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Rodin and the Art of Ancient Greece

Written by Postgraduate Community
Published date 24 July 2018
Report of last week’s visit by Nell Lyhne, MA in Fine Art at Chelsea College of Arts

Last Thursday a group of myself and six postgraduate students went to see the extraordinary Rodin show at the British Museum. We met up on the steps, had cake and cold drinks, chatted and got to know a little about each other, all the while basking in the sun and dodging hungry pigeons!

Thus fortified, we went into the show. The British Museum makes one think of ancient artefacts and moments in human civilisation, but here one is shown the rich seam of history across a period of nearly 2000 years.

One of the best things about the show was the fact that the Parthenon sculptures, done by the incomparable Phidias, and removed from their normal housing high on plinths in the Elgin room, were shown here at a low and intimate level, and we were able to look at them at very close quarters. Rodin himself never went to Greece to see them, this was his only life changing view of them: a visit to the British Museum, early in his career. Whilst the work of Rodin is amazing, the transcendental beauty and influence of the Greece sculpture is extraordinary.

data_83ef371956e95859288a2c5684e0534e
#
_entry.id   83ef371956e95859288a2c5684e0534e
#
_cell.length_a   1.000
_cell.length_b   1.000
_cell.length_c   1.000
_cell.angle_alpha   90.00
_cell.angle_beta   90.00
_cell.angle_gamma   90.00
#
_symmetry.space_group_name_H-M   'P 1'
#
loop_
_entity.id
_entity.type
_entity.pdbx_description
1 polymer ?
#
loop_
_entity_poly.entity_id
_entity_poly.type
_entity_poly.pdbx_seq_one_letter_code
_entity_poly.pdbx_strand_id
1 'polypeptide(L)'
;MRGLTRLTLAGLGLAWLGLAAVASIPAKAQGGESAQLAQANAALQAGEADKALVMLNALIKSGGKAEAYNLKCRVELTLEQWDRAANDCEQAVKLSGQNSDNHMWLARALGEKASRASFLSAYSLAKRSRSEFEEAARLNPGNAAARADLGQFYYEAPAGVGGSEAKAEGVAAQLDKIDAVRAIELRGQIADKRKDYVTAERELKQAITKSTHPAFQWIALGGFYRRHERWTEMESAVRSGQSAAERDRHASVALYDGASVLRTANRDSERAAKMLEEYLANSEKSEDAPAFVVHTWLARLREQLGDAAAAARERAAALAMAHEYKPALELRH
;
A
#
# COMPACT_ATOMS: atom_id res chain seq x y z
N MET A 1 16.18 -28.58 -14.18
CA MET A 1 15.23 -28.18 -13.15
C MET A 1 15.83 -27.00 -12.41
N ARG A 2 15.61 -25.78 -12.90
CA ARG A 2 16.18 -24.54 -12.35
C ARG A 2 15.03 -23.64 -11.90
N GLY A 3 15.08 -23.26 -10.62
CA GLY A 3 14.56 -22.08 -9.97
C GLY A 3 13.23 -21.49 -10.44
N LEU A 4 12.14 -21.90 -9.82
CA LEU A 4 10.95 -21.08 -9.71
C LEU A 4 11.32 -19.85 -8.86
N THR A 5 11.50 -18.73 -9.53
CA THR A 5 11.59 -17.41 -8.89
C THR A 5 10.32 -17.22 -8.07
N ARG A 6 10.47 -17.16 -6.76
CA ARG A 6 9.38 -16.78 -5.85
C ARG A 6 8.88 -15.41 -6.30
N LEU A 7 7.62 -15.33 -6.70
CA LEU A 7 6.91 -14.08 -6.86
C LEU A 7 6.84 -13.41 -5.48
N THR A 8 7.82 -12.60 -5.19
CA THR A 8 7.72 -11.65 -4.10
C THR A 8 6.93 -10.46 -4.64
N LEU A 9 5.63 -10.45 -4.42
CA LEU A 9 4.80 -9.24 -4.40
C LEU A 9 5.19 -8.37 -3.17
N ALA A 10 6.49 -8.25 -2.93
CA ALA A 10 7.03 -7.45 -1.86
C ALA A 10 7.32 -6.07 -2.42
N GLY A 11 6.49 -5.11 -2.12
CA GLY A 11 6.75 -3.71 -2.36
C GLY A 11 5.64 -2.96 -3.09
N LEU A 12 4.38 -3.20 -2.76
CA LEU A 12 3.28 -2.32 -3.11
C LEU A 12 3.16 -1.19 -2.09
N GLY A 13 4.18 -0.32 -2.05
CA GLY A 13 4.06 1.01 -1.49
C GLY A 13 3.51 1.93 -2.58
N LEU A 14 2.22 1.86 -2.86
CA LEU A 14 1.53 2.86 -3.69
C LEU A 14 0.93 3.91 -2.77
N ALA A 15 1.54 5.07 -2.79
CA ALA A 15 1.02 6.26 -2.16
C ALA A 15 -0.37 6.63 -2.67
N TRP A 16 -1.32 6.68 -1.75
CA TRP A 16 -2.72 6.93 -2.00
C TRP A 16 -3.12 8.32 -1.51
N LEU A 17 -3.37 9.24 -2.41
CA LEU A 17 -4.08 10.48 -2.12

An outstanding feature was a newly restored copy of The Burghers of Calais. The sculpture is normally set in Embankment Gardens, a small park to the side of parliament. Here it was with descriptions of each written movingly by the German poet Rilke. It was in these descriptions that we recognised the fragility and vulnerability of each man, offering himself to die. The work as intended is offered with almost no plinth, allowing the viewer to feel as though they could walk amongst them and share the grief at their burden.

Another wonderful installation was an unbuilt Gates of Hell, offered to us as a 3D full size projection. Reinterpretations of classical myths and other stories were woven into sculptural form by Rodin to be placed on the various places on doors, topped with his enigmatic Thinker. Casts of these fragment were offered for us to see.

The show was small and resolute which seemed to fit well in the context of being in the British Museum. It was a great opportunity to meet postgraduate students from other courses and see this fabulous show which is coming down this week.